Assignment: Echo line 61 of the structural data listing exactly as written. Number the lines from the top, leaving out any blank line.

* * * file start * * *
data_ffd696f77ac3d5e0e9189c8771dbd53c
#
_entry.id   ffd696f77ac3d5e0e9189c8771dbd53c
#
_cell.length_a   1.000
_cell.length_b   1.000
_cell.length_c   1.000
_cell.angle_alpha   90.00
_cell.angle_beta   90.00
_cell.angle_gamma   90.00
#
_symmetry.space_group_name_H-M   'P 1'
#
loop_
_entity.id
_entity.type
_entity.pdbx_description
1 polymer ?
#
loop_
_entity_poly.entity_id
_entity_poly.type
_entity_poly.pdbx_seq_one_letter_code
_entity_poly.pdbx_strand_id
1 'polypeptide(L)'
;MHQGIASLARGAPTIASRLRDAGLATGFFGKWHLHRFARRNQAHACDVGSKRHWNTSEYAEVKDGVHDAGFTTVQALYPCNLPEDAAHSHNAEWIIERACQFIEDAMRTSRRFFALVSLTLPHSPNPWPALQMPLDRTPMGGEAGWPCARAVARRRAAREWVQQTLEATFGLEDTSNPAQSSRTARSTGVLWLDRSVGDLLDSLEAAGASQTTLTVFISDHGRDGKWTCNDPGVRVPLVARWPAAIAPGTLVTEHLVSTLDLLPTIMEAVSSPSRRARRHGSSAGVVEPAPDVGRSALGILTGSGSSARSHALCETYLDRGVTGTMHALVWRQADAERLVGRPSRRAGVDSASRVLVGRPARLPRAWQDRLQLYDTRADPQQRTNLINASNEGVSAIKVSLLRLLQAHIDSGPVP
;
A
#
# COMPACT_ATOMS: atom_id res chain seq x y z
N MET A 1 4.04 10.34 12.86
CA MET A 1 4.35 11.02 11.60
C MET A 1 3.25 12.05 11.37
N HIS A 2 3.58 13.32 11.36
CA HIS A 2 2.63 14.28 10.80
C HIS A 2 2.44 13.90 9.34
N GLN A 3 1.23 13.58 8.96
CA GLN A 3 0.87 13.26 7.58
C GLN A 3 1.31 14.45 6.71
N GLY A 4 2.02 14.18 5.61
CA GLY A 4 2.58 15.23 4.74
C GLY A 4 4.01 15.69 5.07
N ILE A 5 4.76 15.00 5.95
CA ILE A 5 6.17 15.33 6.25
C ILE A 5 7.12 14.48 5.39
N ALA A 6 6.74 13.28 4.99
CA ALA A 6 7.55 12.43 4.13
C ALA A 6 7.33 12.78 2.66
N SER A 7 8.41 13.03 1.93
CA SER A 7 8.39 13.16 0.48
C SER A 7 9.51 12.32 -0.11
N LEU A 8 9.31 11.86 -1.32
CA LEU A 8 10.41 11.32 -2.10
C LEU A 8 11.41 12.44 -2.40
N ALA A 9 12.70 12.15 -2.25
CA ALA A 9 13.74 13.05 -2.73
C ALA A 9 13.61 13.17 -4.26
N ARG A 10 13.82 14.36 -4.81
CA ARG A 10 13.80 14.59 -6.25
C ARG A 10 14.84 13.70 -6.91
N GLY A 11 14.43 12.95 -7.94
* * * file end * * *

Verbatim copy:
N GLY A 11 14.43 12.95 -7.94